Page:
Copper prices retrieved but will the momentum continue?
Copper has seen some losses amid the coronavirus outbreak. However, the metal recovered, due to optimism of a fast reopening of the global economy. Copper gained more than 22% since its prices hit a four-year low during mid-March and dropped to $4371. Still, the metal’s prices are considerably lower than the $6000 level it had prior to the coronavirus crisis.
Belief in developing coronavirus vaccines and industrial reopening of China fuelled hopes of fast recovery for the global economy. Several economies have already reopened after the coronavirus lockdown. This also hints at more demand for industrial commodities like copper.
Frequently, analysts look at copper as a measure of global economic health. Coronavirus has hurt the global economy even more than analysts had feared. Industrial activities massively declined in China, US, Japan and Europe, as a result.
Fear of recession and a sharp fall in demand hit the prices of all industrial commodities.
Demand from China is still suffering
Consumption and imports are shrinking in China, but industrial activities are picking up.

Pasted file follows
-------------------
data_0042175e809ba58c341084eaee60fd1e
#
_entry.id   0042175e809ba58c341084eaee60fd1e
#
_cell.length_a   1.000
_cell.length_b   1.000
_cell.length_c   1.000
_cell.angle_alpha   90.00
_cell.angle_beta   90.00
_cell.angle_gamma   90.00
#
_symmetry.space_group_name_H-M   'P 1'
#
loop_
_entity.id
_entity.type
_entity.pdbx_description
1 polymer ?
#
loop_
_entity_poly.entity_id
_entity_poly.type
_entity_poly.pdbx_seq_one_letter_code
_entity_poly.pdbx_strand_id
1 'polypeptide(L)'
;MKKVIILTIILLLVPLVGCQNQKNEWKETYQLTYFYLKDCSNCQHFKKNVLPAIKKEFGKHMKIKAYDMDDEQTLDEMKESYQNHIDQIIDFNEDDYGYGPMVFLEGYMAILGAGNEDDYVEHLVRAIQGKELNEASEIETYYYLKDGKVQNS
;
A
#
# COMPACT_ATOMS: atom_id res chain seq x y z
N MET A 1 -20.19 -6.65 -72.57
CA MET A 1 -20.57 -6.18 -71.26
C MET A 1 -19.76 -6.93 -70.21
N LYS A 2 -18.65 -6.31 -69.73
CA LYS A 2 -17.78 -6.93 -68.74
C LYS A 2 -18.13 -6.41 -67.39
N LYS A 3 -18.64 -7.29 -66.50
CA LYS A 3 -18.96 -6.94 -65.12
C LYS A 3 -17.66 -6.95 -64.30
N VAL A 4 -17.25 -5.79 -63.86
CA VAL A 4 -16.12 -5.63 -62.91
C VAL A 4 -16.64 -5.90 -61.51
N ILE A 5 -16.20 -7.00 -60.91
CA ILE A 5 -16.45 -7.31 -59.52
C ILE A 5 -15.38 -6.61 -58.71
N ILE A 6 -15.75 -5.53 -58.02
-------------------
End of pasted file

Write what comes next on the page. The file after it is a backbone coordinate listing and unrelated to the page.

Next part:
The global copper market is expected to get oversupplied because of weak demand. The International Wrought Copper Council forecasts that the surplus of the copper supply will be 285,000 tonnes in 2020 and 675,000 tonnes in 2021. The agency noted as well that the metal supply and demand factors are uncertain because of the economic disruption and its effect on the copper industry.
China’s demand for copper dropped by 2.8% to 11.87 million tonnes in 2020. However, analysts forecast it to rise by 2.6% next year. Since copper is widely used in construction and power sectors, China accounts for almost half of the world’s consumption of the metal.
Demand for copper is likely to deteriorate from Europe and North America too. Analysts expect copper mine production to drop by 4% to 19 million tonnes in 2020. Meantime, in 2021, it should increase by 6.7%.
Due to the negative impact of the coronavirus pandemic, industrial activities remain on the lower side.
So, going forward, a swift turnaround in demand would be unexpected. Global industrial activities remain on the lower side due to the negative impact of the pandemic. Rising tensions between China and the United States is likely to intensify. It would weigh on copper demand from China, which is the largest consumer of the metal.
Meanwhile, central banks have taken massive economic support measures, which could offer slight support for copper.
In the domestic futures market, present advances are likely to pick momentum. However, strong upside barriers are located around Rs 440 per kg and Rs 458 levels. The downside reversal position is currently at Rs 378.
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